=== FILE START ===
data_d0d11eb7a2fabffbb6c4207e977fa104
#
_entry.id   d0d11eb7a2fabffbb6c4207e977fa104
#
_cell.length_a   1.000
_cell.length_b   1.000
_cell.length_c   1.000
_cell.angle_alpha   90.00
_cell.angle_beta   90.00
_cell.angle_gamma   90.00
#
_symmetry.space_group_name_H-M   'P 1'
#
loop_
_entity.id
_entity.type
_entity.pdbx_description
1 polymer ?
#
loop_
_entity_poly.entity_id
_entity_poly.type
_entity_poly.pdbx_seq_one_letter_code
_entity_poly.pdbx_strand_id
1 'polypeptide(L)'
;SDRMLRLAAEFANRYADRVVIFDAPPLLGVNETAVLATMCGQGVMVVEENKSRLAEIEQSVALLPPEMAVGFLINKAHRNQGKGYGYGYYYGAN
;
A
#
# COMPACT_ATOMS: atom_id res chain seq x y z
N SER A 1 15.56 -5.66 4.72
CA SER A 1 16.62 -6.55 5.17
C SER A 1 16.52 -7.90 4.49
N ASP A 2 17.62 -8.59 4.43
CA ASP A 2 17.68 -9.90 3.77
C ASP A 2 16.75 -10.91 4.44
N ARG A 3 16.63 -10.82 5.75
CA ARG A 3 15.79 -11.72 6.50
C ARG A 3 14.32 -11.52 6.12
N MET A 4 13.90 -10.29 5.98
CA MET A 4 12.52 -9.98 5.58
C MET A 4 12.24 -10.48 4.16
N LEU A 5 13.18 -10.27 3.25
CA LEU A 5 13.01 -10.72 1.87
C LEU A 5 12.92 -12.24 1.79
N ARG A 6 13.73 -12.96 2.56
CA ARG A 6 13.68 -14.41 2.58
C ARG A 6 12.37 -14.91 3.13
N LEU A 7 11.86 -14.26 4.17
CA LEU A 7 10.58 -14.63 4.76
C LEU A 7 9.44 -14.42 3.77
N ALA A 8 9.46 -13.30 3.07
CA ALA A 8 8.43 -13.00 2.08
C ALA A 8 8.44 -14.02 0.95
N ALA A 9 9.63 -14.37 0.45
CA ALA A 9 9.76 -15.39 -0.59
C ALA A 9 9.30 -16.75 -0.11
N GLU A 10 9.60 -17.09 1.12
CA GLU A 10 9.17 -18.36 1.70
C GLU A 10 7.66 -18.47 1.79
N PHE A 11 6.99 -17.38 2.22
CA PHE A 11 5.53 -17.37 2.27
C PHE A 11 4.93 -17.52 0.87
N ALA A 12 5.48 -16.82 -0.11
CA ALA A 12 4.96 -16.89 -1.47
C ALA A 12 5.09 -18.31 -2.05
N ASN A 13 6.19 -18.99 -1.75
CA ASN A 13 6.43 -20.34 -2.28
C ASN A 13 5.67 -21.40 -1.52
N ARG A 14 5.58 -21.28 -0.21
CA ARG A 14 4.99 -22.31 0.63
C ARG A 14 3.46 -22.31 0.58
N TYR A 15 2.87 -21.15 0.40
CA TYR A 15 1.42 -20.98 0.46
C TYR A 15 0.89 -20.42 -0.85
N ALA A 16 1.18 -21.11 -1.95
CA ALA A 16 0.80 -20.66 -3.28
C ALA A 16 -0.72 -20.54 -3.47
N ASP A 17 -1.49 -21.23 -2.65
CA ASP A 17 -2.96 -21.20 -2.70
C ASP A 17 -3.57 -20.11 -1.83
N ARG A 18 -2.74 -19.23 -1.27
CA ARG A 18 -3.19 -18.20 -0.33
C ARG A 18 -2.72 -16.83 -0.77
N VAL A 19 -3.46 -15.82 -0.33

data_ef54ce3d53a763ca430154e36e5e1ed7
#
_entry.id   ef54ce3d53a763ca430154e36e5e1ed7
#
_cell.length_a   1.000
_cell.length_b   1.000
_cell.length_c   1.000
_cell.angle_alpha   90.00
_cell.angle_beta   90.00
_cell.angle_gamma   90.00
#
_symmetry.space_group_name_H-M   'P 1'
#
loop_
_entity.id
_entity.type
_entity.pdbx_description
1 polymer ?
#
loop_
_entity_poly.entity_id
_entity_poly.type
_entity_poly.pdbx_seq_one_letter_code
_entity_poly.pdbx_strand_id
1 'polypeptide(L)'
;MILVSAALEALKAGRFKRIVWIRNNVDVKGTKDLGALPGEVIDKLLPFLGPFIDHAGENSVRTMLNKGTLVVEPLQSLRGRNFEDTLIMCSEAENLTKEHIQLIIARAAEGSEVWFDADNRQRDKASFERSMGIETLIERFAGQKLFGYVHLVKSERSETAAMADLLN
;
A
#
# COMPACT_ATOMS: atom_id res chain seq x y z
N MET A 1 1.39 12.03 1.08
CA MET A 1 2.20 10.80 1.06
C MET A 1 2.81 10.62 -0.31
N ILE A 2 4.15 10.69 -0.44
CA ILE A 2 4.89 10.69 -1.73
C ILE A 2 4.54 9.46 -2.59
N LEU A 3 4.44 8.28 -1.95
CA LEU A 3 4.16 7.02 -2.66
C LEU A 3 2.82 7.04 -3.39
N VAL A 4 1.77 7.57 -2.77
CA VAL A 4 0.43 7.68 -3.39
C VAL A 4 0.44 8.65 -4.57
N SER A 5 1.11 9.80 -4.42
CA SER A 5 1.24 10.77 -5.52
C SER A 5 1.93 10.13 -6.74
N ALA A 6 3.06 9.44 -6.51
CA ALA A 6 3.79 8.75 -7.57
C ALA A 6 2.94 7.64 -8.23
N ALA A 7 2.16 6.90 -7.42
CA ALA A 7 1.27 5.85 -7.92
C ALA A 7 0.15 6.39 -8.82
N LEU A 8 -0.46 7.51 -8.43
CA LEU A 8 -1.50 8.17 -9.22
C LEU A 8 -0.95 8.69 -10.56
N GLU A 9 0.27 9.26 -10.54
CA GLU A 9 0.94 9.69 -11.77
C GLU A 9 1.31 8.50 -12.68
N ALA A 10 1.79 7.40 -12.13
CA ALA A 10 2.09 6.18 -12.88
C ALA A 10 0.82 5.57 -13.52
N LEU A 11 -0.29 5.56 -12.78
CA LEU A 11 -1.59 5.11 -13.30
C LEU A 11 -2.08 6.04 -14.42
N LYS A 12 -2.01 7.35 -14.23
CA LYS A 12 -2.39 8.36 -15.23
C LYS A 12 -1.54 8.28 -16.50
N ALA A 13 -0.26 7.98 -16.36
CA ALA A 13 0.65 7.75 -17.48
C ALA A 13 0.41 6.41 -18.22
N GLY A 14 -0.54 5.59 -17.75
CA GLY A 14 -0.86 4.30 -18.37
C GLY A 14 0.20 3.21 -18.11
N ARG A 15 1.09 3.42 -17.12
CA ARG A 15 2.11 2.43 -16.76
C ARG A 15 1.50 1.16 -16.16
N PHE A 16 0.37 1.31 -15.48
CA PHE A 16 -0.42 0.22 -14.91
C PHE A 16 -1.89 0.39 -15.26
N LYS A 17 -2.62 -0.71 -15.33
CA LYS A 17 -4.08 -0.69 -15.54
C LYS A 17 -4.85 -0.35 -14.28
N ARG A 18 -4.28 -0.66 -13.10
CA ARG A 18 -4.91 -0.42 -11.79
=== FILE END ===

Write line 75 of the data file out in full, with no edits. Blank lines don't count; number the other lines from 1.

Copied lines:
C TYR A 15 0.89 -20.42 -0.85